The evolution of imaging technologies

The evolution of imaging technologies

December 01, 2017
Satrajit Misra
From the November 2017 issue of HealthCare Business News magazine

By Satrajit Misra

More than 100 years ago, the advent of X-ray technology created the medical imaging practice, which evolved into magnetic resonance imaging and culminated with the rise of optical imaging.

With this evolution, medical imaging has become more than a diagnostic tool. It’s now an integral element in all walks of medical care. From the planning stage to prevention, and from minimally invasive procedures to patient follow-up, imaging is the cornerstone of all modern medical care.

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In our ever-changing health care landscape, the diverse range of medical imaging tools available to providers helps deliver high-quality care while containing costs. For example, Kaleida Health’s Stroke Care Center (SCC) at the Gates Vascular Institute in Buffalo, N.Y., recently announced more than $5.4 million in savings over five years by leveraging Aquilion ONE technology to diagnose acute stroke. A multiyear study showed improvements in patient outcomes across a variety of resource-intensive ICD-9-CM codes, with better discharge dispositions and up to a full-day reduction in patient length of stay.

In addition to integrating this innovative technology, SCC also incorporated a multidisciplinary approach to further improve clinical outcomes. The SCC facility consolidated its vascular services and repositioned its Aquilion ONE CT systems adjacent to areas of high need: the emergency department and the catheterization lab. The pairing of this multidisciplinary approach with innovative technology has broken down barriers — both physically and philosophically — to improve care.

And this is just the beginning. Innovation in diagnostic imaging is happening all around us.

One trend we’re seeing is the evolution of hybrid diagnostic imaging technology, including hybrid CT or MR with nuclear imaging, and angiography systems with CT. These hybrids demonstrate a shift in diagnostic imaging that could be a game-changer for the industry and a breakthrough in diagnosing and treating chronic diseases like stroke and diabetes.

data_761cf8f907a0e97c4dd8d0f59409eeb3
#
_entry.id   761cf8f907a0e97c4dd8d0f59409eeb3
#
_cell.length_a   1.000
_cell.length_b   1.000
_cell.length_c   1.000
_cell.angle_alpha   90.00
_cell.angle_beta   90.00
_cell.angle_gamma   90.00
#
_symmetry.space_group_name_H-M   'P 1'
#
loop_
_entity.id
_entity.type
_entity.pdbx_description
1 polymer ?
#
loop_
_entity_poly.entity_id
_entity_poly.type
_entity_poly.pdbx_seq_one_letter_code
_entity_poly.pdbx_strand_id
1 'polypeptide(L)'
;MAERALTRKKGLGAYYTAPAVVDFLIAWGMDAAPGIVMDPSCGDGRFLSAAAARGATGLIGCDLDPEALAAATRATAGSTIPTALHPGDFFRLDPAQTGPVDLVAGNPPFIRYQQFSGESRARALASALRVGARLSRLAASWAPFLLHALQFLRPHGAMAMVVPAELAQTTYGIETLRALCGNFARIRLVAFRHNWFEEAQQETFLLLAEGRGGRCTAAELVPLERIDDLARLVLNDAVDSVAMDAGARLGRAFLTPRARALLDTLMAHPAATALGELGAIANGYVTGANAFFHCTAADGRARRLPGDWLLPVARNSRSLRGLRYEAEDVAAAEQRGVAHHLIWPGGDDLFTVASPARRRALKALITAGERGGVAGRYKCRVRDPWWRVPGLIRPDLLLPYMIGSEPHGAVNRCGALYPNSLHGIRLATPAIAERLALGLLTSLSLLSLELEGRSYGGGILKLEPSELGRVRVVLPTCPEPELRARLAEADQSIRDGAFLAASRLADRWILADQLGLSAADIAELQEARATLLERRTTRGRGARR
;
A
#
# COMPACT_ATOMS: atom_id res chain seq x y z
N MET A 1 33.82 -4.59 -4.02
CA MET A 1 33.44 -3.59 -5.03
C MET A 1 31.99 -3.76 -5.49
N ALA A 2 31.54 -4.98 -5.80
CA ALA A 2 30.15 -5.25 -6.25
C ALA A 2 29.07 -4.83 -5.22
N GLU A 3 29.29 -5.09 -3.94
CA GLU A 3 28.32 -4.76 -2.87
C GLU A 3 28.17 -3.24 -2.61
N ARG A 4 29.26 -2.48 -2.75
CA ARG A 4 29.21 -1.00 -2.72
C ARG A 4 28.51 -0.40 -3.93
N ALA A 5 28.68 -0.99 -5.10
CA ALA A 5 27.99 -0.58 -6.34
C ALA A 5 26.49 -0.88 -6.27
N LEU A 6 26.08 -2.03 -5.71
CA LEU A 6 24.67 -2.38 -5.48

Even at top-rated hospitals, it can take anywhere from three to four hours to diagnose and treat a patient entering the emergency department with signs of stroke. We all know the phrase “time is brain,” and we must continue using all possible measures to reduce the critical time to diagnose and treat patients to secure the best possible outcomes. Just a few hours can make the difference between rejoining your family in full health and losing the ability to recognize your loved ones. But if we can leverage hybrid imaging technology and implement a multidisciplinary approach, we have the potential to successfully aid patients in just 30 to 45 minutes and in a single room. This single-point triage can significantly improve the patient’s chance for recovery (upwards of 90 percent) and reduce recovery time and costs. This not only saves costs in the initial cycle of care, but can also reduce long-term costs, as the patient recovers more quickly and doesn’t require rehab or other care common among stroke patients who are not diagnosed and treated quickly enough.

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